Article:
Constipation is a relatively common problem in older and overweight cats. The predisposition to a nerve-muscle breakdown in obese and geriatric cats that leads to a slowing or retention of fecal matter in the colon is the most popular theory for the mechanical cause of constipation. This can be a life-threatening problem at any age but especially in the older cat.
As the transit time of fecal matter decreases due to the inadequate strength of muscular contractions more and more water is absorbed from the colon resulting in dehydration of the stool. This loss of lubrication in turn makes it more difficult for the cat to evacuate the fecal material. In addition, as the stool collects the size of the colon increases and stretches the muscles causing fatigue. All of the toxic waste products that are normally eliminated on a regular basis begin building up in the bloodstream.
If this process happens slowly or intermittently you may not notice anything wrong with your cat until the process has advanced to a serious degree. In most cases the cat will initially strain to defecate in the litter box and later go off its feed, become depressed and even vomit as the condition progresses with time. A chronic and /or recurrent condition will result in weight loss. Clinically, the diagnosis of constipation is made by palpating the abdomen and discovering an enlarged colon.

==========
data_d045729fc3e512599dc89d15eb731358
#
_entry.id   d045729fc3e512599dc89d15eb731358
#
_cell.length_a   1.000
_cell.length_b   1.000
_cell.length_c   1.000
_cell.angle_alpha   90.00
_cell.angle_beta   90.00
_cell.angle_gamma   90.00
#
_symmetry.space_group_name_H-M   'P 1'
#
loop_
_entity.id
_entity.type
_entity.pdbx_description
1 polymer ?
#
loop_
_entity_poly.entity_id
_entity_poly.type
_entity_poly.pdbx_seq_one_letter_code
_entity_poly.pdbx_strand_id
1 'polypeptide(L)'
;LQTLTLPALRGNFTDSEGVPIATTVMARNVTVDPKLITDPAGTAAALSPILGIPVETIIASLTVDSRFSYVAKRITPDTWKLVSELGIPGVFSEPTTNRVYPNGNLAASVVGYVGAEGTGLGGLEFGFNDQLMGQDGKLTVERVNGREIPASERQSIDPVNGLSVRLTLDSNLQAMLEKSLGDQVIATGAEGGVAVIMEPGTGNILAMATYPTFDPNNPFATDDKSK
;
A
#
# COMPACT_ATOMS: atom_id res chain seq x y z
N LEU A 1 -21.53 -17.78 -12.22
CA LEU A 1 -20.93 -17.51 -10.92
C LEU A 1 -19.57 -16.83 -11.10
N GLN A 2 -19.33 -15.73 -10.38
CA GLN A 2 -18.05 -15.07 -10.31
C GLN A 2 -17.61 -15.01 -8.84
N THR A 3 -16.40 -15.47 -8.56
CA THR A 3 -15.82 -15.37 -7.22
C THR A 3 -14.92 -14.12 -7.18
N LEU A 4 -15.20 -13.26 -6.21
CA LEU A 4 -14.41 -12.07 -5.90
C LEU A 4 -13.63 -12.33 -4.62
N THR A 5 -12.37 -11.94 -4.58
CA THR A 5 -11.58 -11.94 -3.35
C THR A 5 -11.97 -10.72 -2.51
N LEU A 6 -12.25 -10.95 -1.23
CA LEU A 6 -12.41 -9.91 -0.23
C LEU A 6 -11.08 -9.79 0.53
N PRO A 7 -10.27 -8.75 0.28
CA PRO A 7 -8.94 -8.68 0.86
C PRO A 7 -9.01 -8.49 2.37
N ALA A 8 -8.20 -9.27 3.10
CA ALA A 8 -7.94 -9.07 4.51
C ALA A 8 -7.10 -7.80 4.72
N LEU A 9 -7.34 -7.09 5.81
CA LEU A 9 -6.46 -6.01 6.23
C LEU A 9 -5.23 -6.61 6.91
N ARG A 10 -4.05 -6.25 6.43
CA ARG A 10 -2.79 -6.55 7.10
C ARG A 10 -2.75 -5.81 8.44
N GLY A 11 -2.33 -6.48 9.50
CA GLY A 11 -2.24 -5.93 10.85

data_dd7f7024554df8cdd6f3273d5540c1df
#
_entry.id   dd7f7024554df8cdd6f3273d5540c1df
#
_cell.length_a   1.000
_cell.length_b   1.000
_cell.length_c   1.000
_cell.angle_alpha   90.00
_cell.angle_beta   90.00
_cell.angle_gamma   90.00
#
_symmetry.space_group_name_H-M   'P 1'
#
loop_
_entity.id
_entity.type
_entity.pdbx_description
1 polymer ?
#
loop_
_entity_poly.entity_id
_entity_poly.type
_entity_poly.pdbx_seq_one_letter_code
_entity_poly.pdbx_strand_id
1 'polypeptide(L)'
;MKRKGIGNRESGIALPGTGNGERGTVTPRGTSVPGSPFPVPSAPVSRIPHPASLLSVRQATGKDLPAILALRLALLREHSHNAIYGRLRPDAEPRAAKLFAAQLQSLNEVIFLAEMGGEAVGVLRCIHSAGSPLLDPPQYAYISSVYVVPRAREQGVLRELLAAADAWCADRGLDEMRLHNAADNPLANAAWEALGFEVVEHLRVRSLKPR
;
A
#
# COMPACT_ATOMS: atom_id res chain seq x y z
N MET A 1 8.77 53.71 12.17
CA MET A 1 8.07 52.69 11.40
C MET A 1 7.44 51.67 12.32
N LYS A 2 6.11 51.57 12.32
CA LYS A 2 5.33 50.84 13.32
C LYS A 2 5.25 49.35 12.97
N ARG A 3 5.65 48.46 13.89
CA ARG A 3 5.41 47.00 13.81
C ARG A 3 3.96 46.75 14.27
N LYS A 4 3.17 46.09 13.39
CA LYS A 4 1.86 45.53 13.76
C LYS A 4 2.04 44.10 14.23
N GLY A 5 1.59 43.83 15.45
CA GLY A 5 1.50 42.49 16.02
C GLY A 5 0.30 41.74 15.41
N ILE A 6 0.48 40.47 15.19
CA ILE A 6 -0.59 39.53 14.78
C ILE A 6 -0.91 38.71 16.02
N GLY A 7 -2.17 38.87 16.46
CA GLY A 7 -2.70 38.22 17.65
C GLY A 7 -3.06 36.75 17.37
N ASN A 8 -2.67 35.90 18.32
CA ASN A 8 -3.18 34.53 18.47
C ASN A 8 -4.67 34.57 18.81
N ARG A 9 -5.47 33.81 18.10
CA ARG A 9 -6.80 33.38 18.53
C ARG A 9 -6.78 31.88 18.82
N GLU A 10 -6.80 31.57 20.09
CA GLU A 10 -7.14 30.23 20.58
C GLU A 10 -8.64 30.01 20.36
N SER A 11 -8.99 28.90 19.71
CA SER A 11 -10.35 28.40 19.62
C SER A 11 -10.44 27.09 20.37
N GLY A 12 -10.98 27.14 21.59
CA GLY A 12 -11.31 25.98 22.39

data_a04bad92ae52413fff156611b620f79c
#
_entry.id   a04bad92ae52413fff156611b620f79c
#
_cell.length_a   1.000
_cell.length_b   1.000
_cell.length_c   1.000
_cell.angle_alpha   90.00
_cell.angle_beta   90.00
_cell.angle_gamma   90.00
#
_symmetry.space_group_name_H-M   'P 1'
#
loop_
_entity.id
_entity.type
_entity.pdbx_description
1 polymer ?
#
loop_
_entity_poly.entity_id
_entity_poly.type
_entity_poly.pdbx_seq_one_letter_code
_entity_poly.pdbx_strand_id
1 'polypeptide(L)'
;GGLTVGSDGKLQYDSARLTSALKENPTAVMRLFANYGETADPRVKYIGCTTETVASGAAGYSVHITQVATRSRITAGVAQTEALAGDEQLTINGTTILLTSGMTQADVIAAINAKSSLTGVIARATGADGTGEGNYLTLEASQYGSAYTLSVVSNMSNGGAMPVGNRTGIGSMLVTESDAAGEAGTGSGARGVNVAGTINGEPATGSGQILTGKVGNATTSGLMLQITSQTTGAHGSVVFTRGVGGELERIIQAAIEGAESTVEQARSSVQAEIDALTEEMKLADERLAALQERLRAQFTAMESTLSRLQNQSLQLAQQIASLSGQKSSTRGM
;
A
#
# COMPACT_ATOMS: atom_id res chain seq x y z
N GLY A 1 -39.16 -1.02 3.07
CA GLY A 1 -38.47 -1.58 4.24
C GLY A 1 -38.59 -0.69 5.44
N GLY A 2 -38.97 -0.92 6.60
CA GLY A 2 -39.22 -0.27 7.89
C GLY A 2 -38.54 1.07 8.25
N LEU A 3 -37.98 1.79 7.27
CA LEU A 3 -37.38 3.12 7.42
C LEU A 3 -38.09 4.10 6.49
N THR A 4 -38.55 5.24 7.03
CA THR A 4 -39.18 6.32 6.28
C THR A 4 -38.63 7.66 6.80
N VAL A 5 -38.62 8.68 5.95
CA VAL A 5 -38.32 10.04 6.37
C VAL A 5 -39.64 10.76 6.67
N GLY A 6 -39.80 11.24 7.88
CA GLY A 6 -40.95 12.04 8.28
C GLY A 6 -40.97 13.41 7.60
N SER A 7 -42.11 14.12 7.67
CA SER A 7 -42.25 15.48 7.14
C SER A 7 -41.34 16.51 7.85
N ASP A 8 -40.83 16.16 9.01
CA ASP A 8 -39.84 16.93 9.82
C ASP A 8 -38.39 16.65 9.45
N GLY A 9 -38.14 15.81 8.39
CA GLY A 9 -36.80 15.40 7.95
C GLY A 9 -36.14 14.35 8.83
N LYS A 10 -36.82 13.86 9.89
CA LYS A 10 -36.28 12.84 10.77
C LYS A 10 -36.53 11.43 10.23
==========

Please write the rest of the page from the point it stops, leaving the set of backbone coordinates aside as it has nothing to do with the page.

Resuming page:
The goal of treatment is to remove the obstruction without releasing an “avalanche” of toxic products to the rest of the body. Often the cat must be anesthetized so that the stool can be re-hydrated by a warm water enema in order to remove the fecal balls. Supportive care such as lactated Ringers solution, steroids, antibiotics and a heating blanket are often necessary as well.
Prevention focuses on trying to discover an underlying cause. Changing to a high fiber diet that will retain water in the colon for a longer period of time is a common approach to managing this problem. In some cases changing to a diet with a higher digestibility and thus lower the volume of stool may be more effective. Supplementing with oral medication such as Lactulose to help lubricate the colon and slow the absorption of toxic waste is often given. Nerve-muscle stimulants such as Propulcid are needed in the more severe cases. As a last resort some cats will only respond to surgery rather than to manipulating the diet and dispensing medication.
In most cases the problem gets worse with time and the constipation episodes become more frequent. Constant vigilance is needed in these cases along with consistent use of medication and strict adherence to the prescribed diet.